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Stanley, Wireless Ridge, Tumbledown, Mount William in Falklands War 1982
 

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SURRENDER, VICTORY and Part of the PRICE PAID (Parts 50-55)

Part 50. FALKLANDS, SURRENDER and AFTERMATH

Argentine tender "Yehuin" acting as an ambulance ship. Captured at this time (Courtesy Roberto Arias, click for enlargement)

on to 51. British Task Force returns home

 

As dawn broke on Monday 14th, and the Scots Guards completed the capture of Tumbledown, 2 Para on Wireless Ridge saw the Argentines streaming back to Stanley as the British artillery shelled their positions at will. The British forces now edged forward.

Under Brigadier Thompson (pictured below at an earlier stage in the campaign), 2 Para moved off along the Stanley road followed later by 3 Para; 42 Cdo shortly flew forward from Mount Harriet and marched towards Stanley; and 45 Cdo yomped from Two Sisters for Sapper Hill. By nightfall all of 3 Cdo Bde was close to the capital. With 5th Infantry, the Gurkhas were ready to make a daylight attack on Mount William, but the Argentines disappeared and D Coy moved onto the summit that morning without any opposition. Meanwhile the Welsh Guards were delayed by minefields on their way to Sapper Hill, but then flew in with A and C Coys 40 Cdo to face slight enemy resistance just as 45 Cdo showed up.

2 Para was the first unit to reach the outskirts, but halted as surrender negotiations got underway. These lasted for much of the day, and as they proceeded, British forces were ordered not to fire on the apparently demoralized enemy. However even now, General Menendez had 8,000 troops in the Stanley area including the largely intact 3rd, 6th and 25th Inf Regts, still well supplied with food and small arms ammo, but with little left for their remaining artillery and with all the high ground taken. Although ordered by Galtieri that morning to continue the fight, Menendez decided to negotiate, and a small British team led by Lt Col Rose of the SAS helicoptered in. A surrender document covering enemy forces both on West and East Falkland was agreed at the end of the afternoon, and that evening, General Moore flew to Stanley for the official signing.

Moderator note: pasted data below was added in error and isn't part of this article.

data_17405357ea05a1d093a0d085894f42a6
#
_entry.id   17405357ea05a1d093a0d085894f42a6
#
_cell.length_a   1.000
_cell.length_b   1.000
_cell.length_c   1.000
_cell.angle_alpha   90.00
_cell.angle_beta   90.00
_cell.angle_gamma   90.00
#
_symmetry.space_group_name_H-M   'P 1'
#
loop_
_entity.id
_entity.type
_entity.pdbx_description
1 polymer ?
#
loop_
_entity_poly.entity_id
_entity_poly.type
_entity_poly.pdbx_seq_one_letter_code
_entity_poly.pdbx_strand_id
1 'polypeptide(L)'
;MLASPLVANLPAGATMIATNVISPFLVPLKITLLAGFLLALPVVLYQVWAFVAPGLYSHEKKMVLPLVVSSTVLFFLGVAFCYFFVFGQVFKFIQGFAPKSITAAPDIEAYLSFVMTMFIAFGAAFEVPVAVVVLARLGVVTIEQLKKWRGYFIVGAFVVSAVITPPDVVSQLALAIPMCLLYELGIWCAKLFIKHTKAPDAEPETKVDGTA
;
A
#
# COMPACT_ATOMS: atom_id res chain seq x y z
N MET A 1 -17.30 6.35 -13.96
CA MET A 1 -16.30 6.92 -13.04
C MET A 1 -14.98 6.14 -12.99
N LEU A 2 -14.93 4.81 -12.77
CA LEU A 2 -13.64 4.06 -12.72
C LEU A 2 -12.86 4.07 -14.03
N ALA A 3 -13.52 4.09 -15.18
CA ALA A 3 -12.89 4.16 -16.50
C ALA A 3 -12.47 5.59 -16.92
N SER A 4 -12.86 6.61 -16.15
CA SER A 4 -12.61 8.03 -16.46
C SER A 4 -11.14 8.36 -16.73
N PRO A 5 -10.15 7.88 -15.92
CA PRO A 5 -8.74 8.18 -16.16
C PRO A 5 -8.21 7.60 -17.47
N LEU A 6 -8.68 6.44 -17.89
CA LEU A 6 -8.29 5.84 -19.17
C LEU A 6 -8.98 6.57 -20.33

Timed to take effect from 9.00 pm local time, the actual signing took place at 9.30 pm or half an hour into the 15th, Zulu time. First into Stanley next morning was 2 Para, followed by 3 Para and 42 Cdo, whose men of J Coy, last there with NP 8901, later hoisted the Governor's flag over Government House. With 3 Cdo Bde staying in the Stanley area, most of 5th Infantry returned to Fitzroy, although the Gurkhas went to Goose Green where they later lost a man killed on battlefield clearance.

With the surrender of the Argentines around Stanley, and their transfer to the airfield as a POW camp, steps were taken to deal with the forces on West Falkland and far away on Southern Thule. Still on Tuesday 15th, B Coy 40 Cdo crossed over to Port Howard by ship and helicopter to take the surrender of the 5th Inf Regt, and "Avenger's" Lynx landed a small party at Fox Bay to deal with the 8th Regt, after which all the POW's moved to San Carlos. To re-take Southern Thule in "Operation Keyhole", frigate "Yarmouth" and RFA "Olmeda" reached South Georgia from the TEZ on Thursday 17th to pick up men of M Coy 42 Cdo under the command of Capt Nunn RM, some of whom had already left with "Endurance" and tug "Salvageman". Arriving off the bleak shores on Saturday, "Endurance'" Wasp landed a small group near the Argentine base, and when "Yarmouth" arrived (with "Olmeda") to provide gunfire support on Sunday 20th June, the tiny remaining garrison on Southern Thule surrendered without a shot being fired.